Justine Larbalestier: Magic’s Child

My expectations for Magic’s Child were very high, and they weren’t quite met. The first novel in the series, Magic or Madness, introduced a remarkably fresh conception of magic in the modern-day world, (as well as exploring the author’s own experiences with transcontinental transitions in a fantastic context). The sequel Magic Lessons deepened and extendedContinue reading “Justine Larbalestier: Magic’s Child”

Robert Sheckley: Uncanny Tales

Uncanny Tales comprises 16 short stories of uneven quality from the final two decades of Sheckley’s career. “Magic, Maples and Maryanne,” is a fine cautionary fable of magic and morality with an almost Jonathan Carroll-like vibe. “The New Horla” (the title is a reference to a classic Guy de Maupassant short) is grimly gripping inContinue reading “Robert Sheckley: Uncanny Tales”

Charles Stross: The Jennifer Morgue

I think The Jennifer Morgue is the most successful of Charles Stross’s novels that I’ve read so far. It’s a mutant melange of genres including xenophobic Lovecraftian horror/fantasy; Dilbert-esque, geek-celebrating cubicle rat satire; modern techno espionage thriller; and old-school shaken-not-stirred James Bondage — all served up with a hefty post-modern literary twist and dark comicContinue reading “Charles Stross: The Jennifer Morgue”

Garth Nix: Shade’s Children

Back in 1999, members of a mailing list I was on traded book recommendations. Several of the novels I read as a result (among them Hulme’s The Bone People, Allison’s Bastard out of Carolina, Dunn’s Geek Love, Ryman’s Was, Carroll’s Outside the Dog Museum, Powers’ The Goldbug Variations, and Murakami’s Hard-Boiled Wonderland and the EndContinue reading “Garth Nix: Shade’s Children”

Emma Bull: War for the Oaks

Publishing cycles are strange things. Tolkien’s Lord of the Rings trilogy burbled merrily along as a cult favorite for years, gradually picked up steam, and eventually became an unprecedented publishing phenomenon, and — as writers and publishers alike realized there was more money to be raked from the Tolkien-reading hordes — the template for aContinue reading “Emma Bull: War for the Oaks”

Susanna Clarke: Jonathan Strange & Mr Norrell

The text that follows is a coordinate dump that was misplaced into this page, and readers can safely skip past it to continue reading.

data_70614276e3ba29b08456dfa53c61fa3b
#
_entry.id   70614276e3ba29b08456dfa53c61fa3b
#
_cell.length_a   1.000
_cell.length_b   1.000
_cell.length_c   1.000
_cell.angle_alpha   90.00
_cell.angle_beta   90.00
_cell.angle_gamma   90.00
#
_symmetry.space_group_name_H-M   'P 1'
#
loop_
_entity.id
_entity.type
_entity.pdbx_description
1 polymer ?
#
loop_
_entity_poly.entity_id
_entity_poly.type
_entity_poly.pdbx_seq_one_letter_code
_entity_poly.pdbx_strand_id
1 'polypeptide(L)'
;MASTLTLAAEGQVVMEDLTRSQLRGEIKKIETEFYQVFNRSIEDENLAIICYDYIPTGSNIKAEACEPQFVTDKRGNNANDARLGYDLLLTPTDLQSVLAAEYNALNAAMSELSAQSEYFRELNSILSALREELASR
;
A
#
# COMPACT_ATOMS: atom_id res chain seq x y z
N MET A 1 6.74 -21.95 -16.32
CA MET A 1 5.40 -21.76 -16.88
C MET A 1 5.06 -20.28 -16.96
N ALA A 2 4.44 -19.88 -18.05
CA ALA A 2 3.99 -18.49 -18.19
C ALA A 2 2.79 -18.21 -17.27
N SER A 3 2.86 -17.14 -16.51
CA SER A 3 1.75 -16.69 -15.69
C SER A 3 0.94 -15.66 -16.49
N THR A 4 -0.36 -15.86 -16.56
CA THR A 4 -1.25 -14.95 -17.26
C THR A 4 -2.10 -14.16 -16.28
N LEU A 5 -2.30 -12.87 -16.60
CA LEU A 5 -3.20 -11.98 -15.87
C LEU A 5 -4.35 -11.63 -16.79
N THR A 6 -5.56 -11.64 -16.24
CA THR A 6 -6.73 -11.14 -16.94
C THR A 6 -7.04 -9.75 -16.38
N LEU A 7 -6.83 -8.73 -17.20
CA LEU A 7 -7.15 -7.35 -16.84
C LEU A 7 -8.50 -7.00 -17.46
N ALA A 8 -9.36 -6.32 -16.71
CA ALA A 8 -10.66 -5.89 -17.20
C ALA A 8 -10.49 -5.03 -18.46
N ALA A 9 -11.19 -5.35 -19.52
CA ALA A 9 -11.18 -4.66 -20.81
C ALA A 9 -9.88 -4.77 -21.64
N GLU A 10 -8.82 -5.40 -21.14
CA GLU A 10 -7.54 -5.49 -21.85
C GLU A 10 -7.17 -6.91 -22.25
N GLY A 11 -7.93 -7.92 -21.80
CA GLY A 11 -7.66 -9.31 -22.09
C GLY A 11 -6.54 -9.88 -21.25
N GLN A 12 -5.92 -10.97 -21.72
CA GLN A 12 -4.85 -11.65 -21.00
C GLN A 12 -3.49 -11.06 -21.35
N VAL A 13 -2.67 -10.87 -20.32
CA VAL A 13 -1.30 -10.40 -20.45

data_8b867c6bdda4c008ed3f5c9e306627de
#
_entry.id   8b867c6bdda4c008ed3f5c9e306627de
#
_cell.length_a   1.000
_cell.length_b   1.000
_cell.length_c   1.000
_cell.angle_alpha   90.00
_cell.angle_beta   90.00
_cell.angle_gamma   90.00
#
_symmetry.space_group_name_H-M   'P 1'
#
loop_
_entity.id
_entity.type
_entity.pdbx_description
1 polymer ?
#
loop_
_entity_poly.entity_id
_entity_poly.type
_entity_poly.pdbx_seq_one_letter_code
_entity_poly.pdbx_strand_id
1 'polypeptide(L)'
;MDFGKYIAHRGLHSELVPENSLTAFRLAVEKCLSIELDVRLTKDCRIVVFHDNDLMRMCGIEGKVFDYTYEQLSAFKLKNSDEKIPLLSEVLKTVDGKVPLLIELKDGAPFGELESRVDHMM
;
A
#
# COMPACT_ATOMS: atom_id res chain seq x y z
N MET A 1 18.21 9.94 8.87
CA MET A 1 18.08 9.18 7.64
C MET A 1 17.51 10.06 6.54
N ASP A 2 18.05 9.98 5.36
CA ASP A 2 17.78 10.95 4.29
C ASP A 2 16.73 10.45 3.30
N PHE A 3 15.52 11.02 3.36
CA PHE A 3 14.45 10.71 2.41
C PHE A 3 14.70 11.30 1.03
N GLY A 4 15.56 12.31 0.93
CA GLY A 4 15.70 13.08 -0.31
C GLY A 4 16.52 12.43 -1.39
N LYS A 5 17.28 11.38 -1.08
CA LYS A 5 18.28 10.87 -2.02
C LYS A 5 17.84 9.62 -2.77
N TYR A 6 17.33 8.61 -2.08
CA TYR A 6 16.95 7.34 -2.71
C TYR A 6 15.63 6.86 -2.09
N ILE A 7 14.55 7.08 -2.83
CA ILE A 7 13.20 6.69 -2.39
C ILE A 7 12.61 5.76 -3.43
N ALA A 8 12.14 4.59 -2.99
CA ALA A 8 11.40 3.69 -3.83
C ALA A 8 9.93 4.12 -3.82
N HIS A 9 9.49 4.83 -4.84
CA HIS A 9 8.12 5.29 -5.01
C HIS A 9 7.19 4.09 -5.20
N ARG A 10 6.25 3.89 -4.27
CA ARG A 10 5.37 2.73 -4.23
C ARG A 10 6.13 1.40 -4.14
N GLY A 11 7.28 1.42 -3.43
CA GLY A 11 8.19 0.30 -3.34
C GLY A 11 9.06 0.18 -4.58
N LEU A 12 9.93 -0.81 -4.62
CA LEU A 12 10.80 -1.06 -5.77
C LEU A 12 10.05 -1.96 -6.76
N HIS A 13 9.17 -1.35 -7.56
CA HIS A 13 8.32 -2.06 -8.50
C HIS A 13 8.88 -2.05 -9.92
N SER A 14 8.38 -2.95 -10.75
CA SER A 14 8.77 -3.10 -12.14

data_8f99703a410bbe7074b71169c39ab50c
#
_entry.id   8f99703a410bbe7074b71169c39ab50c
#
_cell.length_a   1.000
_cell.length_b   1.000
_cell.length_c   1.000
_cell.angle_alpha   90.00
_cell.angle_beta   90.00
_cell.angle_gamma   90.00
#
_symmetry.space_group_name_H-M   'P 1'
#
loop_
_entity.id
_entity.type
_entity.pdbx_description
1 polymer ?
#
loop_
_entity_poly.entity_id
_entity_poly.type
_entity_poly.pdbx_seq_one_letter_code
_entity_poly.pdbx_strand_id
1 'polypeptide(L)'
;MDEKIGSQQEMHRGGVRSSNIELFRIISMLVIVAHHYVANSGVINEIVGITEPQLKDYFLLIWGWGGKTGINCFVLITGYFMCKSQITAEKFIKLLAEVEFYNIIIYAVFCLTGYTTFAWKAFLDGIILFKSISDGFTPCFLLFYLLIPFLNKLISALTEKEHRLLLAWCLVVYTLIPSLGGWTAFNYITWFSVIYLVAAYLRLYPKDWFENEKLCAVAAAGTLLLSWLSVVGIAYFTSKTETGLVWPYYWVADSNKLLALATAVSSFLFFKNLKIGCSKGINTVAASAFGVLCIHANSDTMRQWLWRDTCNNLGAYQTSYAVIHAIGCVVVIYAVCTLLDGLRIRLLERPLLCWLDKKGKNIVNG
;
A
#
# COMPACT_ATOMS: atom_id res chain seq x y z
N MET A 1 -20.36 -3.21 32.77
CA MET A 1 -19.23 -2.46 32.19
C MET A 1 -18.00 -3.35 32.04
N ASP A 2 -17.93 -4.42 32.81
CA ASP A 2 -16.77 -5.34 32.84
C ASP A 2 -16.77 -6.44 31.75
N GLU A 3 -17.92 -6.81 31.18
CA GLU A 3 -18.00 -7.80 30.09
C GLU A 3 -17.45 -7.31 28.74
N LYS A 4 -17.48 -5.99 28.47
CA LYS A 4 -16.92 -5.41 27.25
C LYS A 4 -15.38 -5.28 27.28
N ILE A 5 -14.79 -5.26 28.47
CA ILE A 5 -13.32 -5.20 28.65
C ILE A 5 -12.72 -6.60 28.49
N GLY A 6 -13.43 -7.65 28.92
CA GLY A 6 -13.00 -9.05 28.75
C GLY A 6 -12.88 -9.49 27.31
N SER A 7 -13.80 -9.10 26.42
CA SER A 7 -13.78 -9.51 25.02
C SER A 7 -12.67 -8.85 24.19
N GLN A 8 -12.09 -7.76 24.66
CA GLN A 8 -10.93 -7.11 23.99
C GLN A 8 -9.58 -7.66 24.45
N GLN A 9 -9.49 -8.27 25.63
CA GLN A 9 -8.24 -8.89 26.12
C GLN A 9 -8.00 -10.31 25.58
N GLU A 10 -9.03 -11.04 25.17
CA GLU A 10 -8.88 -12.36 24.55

There is so much that’s good, even excellent, about this novel that I feel a little churlish for stating that the primary impression it left me with was one of disappointment, but that is the case, and the disappointment doesn’t arise solely as a consequence of the many accolades and awards heaped on it (althoughContinue reading “Susanna Clarke: Jonathan Strange & Mr Norrell”

William Browning Spencer: The Ocean and All Its Devices

William Browning Spencer’s fiction often features ancient alien creatures inimical (or at best, indifferent) to humanity, and as a result I don’t think I’ve ever seen a review of his work that didn’t mention a certain author whose name isn’t quite Howard Phillips Adoreart. Like many facile comparisons, it strikes me as unfair. For oneContinue reading “William Browning Spencer: The Ocean and All Its Devices”

Mario Acevedo: The Nymphos of Rocky Flats

Several months ago, my eye was caught by an ad for the sequel to this vampire P.I. novel, X-rated Bloodsuckers. I thought it looked like trashy fun and I liked the implicit conceit of juxtaposing literal consumption of humans with the legendarily exploitive adult entertainment industry. When I looked up Acevedo’s name in the libraryContinue reading “Mario Acevedo: The Nymphos of Rocky Flats”

Robert Aickman: Cold Hand in Mine

Let’s try to squeeze in one more spooky book while it’s seasonal… My friend Tim of the Doubtful Palace has several times compared Aickman to Kelly Link. My first brush with Aickman was disappointing, I think because my expectations were mis-calibrated. I found few specific points of similarity between the two writers: Aickman is implicitlyContinue reading “Robert Aickman: Cold Hand in Mine”